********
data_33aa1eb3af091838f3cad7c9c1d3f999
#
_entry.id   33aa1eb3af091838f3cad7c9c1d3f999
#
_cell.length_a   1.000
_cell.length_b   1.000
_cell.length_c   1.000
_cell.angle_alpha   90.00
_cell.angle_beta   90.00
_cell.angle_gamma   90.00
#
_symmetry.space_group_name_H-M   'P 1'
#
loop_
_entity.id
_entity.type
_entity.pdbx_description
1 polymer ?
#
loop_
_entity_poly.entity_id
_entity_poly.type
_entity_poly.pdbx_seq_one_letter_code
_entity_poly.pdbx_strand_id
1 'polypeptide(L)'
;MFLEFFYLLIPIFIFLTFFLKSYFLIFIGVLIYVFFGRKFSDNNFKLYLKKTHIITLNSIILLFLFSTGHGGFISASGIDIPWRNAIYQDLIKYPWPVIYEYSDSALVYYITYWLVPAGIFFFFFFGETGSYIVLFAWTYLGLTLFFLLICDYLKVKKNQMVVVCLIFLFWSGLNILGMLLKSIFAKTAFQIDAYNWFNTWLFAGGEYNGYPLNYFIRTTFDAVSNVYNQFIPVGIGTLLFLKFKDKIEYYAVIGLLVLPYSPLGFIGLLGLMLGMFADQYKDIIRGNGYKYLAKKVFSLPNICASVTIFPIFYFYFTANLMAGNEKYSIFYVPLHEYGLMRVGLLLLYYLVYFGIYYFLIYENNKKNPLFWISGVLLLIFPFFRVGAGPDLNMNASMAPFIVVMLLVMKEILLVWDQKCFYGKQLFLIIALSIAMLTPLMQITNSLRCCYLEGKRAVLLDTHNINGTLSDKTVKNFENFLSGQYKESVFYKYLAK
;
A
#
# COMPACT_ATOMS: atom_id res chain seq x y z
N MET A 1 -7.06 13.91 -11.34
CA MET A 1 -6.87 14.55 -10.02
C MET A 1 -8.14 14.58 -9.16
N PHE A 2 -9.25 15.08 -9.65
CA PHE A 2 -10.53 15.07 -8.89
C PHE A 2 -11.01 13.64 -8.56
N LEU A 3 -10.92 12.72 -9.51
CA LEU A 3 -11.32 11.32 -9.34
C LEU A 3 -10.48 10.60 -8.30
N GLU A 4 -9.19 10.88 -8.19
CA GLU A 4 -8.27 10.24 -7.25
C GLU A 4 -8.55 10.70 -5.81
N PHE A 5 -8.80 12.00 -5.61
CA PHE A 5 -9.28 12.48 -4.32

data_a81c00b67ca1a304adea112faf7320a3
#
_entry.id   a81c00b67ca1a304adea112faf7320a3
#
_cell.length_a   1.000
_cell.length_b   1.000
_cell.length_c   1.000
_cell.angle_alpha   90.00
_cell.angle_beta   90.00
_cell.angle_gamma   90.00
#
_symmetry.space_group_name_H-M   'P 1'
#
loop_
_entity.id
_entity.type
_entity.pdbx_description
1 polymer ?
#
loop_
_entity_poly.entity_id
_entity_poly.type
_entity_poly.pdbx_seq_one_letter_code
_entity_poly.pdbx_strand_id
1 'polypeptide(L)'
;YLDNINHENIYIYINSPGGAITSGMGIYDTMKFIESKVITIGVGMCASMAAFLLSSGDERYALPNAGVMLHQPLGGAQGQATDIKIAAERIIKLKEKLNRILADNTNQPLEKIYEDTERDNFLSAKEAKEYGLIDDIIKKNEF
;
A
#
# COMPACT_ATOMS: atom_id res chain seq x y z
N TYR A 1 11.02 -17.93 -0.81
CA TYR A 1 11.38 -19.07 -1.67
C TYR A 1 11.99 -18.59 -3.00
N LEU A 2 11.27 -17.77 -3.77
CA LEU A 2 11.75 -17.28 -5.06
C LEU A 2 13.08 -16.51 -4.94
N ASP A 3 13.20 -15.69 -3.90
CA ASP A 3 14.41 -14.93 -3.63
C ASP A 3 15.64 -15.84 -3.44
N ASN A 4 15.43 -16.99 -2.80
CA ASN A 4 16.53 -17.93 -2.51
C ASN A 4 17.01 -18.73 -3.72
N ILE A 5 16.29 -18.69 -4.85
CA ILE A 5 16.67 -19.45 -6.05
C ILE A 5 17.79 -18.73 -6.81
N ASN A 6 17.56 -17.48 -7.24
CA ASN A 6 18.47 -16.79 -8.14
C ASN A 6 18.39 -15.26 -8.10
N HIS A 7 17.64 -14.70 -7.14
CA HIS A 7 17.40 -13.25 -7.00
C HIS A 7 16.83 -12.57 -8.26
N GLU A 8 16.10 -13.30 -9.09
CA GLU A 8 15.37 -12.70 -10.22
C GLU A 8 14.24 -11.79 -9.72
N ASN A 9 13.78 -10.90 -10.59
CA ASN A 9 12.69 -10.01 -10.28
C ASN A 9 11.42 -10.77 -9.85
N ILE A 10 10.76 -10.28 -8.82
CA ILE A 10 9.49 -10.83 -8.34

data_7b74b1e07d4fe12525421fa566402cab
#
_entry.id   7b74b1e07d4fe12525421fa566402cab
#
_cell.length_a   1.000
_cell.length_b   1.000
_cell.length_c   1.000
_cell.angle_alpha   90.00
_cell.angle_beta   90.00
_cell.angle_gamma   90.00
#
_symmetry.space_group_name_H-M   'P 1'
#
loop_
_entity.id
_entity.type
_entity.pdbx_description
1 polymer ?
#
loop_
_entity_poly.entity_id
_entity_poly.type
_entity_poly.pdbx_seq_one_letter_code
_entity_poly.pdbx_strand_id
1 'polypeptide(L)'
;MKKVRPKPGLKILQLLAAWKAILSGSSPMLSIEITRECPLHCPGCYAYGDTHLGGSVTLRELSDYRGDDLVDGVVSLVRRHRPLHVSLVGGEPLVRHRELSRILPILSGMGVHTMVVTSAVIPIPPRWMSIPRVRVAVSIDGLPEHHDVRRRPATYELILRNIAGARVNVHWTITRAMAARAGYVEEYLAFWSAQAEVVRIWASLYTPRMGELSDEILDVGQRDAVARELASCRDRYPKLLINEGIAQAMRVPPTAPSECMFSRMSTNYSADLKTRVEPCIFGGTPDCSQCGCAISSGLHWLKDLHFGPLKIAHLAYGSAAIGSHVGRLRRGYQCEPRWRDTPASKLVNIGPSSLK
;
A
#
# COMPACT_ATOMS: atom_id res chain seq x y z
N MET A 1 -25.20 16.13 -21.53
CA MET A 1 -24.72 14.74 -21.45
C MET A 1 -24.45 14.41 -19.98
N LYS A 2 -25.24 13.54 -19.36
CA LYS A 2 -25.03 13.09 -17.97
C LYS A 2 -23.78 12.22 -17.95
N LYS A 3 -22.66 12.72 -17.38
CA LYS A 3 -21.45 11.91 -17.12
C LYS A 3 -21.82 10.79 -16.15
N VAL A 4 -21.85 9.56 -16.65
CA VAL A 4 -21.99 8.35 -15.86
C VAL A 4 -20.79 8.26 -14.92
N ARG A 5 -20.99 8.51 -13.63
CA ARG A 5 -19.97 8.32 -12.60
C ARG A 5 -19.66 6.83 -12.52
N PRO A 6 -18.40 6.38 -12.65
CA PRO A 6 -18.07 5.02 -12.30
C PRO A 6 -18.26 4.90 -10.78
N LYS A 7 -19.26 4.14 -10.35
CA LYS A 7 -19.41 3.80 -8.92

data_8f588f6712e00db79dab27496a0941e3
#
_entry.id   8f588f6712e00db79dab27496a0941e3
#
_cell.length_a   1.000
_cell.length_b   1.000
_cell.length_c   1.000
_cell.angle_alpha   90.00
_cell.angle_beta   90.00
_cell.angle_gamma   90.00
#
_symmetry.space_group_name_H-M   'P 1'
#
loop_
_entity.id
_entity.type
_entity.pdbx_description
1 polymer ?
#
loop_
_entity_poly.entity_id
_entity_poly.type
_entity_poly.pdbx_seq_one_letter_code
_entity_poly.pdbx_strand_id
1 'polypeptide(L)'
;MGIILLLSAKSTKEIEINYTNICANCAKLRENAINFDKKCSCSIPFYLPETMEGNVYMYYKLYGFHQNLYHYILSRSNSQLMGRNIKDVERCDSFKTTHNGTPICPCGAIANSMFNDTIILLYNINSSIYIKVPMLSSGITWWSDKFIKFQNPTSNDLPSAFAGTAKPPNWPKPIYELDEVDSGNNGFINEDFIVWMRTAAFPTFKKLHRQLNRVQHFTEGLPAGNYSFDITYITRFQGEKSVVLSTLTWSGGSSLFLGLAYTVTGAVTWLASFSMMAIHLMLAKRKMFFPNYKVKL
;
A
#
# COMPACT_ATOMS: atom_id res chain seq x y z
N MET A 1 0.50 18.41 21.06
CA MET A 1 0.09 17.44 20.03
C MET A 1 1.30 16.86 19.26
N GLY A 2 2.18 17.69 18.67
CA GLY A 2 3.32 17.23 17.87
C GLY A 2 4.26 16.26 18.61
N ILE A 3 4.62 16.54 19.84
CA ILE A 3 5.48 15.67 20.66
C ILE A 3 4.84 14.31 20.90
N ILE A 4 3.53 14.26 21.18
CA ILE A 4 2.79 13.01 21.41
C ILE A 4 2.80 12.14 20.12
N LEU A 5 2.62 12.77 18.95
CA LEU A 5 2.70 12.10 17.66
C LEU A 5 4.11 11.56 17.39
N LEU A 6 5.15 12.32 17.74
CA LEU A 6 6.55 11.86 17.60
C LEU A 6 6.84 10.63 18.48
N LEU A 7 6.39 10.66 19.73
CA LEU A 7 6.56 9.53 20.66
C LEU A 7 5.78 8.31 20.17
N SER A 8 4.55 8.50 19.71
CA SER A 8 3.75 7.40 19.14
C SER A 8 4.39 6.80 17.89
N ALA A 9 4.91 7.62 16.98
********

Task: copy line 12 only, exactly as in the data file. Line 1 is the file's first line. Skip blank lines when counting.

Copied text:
_symmetry.space_group_name_H-M   'P 1'